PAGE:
Study Skills

Study Skills

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Preparing for, and taking, Oral Exams

The oral exam is an opportunity for you to demonstrate your knowledge, your presentation/speaking skills, as well as your ability to communicate.  They can also be good practice for job interviews!

The exam can be formal, or informal, but you should consider all exams formal exchanges in order to make a good impression.  For both types, you must listen carefully to the question, and answer directly.

Formal exams follow a list of questions in a prepared format.   The criteria for evaluation is usually set in a right/wrong format, and can be competitive.  For this type of  exam, if you wish to add "related"   or qualified information, ask permission first as a courtesy.

Informal exams are more open, your responses are usually longer, and evaluations can be more subjective.  Answers are often less exact (right/wrong), and value is added for problem solving analysis and method, as well as interpersonal communication and presentation.

There are three components to a successful oral exam:

1. Preparation

Ask your teacher what will be on the exam.
Study.  If you do not study, you will not do well.
See the Guide "Test Preparation" in this web site.
See the Guide "Anticipating Test Content" in this web site

Write out questions you expect to be asked, then  

---Discuss answering techniques with people in the field or who have had the test
---Practice answering with classmates
---Practice in a similar setting, in front of a mirror, to evaluate your "manner"

Verify the date, time and location; confirm these with your instructor

If you use computing, projection, or media systems,
practice with the equipment the day before, and verify an hour or so before the test if possible.

2. The Exam

Look and act professional! Create a good impression.
Dress well and appropriately, turn off cell phones and pagers;

Arrive at the location early to collect yourself and check out the situation, but wait until your scheduled time to keep the appointment.
This is a time for relaxed focus, not cramming or review.

The exam begins the minute you walk in:
Introduce yourself immediately
Give the instructor all of your attention; look interested and smile!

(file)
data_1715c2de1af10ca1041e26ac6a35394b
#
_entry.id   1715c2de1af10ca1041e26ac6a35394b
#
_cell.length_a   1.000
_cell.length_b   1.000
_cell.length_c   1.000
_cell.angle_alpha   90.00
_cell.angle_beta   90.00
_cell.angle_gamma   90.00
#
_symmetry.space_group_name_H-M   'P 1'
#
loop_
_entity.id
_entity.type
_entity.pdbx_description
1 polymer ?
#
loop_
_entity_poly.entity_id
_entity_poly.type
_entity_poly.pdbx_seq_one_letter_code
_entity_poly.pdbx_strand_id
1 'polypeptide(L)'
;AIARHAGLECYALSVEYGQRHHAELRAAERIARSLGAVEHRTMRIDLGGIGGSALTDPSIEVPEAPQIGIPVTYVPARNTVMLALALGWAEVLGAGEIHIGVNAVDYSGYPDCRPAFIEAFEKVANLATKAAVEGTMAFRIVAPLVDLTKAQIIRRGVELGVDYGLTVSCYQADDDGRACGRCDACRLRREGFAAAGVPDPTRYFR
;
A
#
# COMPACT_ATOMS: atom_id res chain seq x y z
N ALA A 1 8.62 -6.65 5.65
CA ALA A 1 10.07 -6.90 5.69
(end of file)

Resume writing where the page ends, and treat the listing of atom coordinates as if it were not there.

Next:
Keep good posture and eye contact;
If there are distractions (noise outside, etc,) you may mention your distraction and/or nervousness.

Stay focused through the interview.
Be an intelligent listener as well as talker.

Do not ramble if you do not know an answer.  
State directly that you do not know the answer but ask if you could outline how you would find the answer, solve the problem, or the method you would employ.

Maintain your self-confidence and composure
if you feel the interview is not going well. The interviewer may be testing you.

Answer questions with more than "yes" or "no".
Stress the positive and not the negative.
Use two or three key points or examples to demonstrate your knowledge

Watch for signs that the test is over
(i.e., the interviewer looks at the clock, moves the chair back, or completes a set of questions)

Ask if there is anything you could answer that would add to your evaluation

Thank the instructor

3. Follow-up

Summarize your performance; where you did well or poorly
Keep a written record

Note how you could do better for the next time

Note if there was a significant "event" during the interview

If you have questions or comments on either the material or your performance, do not hesitate to speak with the instructor.  Do not challenge the teacher, but seek to understand your performance.

If you have concerns about an inappropriate evaluation after raising concerns with your teacher, discuss them with that department's, or your school's, academic counseling center or a higher authority.

Copyright (C) 2017 by

Donah Shine

Head Master

Address: 5636 Lemon Ave.
Dallas TX 75209

Phone: +1 214 5203694